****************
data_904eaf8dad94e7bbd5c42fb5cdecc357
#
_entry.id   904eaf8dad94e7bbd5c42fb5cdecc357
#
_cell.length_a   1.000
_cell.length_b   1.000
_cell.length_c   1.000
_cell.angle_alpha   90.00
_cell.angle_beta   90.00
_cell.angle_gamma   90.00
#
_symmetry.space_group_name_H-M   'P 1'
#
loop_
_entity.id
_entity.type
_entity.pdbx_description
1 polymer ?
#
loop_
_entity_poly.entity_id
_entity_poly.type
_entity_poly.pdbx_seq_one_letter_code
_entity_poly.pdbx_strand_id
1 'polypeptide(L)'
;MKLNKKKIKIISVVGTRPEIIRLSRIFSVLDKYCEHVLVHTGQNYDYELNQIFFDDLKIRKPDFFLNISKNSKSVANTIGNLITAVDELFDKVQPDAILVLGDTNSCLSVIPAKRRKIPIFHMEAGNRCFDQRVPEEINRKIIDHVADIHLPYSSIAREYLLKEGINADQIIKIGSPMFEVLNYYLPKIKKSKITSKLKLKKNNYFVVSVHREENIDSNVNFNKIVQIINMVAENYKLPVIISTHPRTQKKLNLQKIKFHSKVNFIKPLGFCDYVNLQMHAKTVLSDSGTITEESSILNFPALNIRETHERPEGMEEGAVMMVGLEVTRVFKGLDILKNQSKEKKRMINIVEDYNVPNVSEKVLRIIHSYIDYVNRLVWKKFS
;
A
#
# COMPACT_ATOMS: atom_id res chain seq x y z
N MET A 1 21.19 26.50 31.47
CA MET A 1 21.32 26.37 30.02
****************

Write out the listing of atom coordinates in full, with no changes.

data_904eaf8dad94e7bbd5c42fb5cdecc357
#
_entry.id   904eaf8dad94e7bbd5c42fb5cdecc357
#
_cell.length_a   1.000
_cell.length_b   1.000
_cell.length_c   1.000
_cell.angle_alpha   90.00
_cell.angle_beta   90.00
_cell.angle_gamma   90.00
#
_symmetry.space_group_name_H-M   'P 1'
#
loop_
_entity.id
_entity.type
_entity.pdbx_description
1 polymer ?
#
loop_
_entity_poly.entity_id
_entity_poly.type
_entity_poly.pdbx_seq_one_letter_code
_entity_poly.pdbx_strand_id
1 'polypeptide(L)'
;MKLNKKKIKIISVVGTRPEIIRLSRIFSVLDKYCEHVLVHTGQNYDYELNQIFFDDLKIRKPDFFLNISKNSKSVANTIGNLITAVDELFDKVQPDAILVLGDTNSCLSVIPAKRRKIPIFHMEAGNRCFDQRVPEEINRKIIDHVADIHLPYSSIAREYLLKEGINADQIIKIGSPMFEVLNYYLPKIKKSKITSKLKLKKNNYFVVSVHREENIDSNVNFNKIVQIINMVAENYKLPVIISTHPRTQKKLNLQKIKFHSKVNFIKPLGFCDYVNLQMHAKTVLSDSGTITEESSILNFPALNIRETHERPEGMEEGAVMMVGLEVTRVFKGLDILKNQSKEKKRMINIVEDYNVPNVSEKVLRIIHSYIDYVNRLVWKKFS
;
A
#
# COMPACT_ATOMS: atom_id res chain seq x y z
N MET A 1 21.19 26.50 31.47
CA MET A 1 21.32 26.37 30.02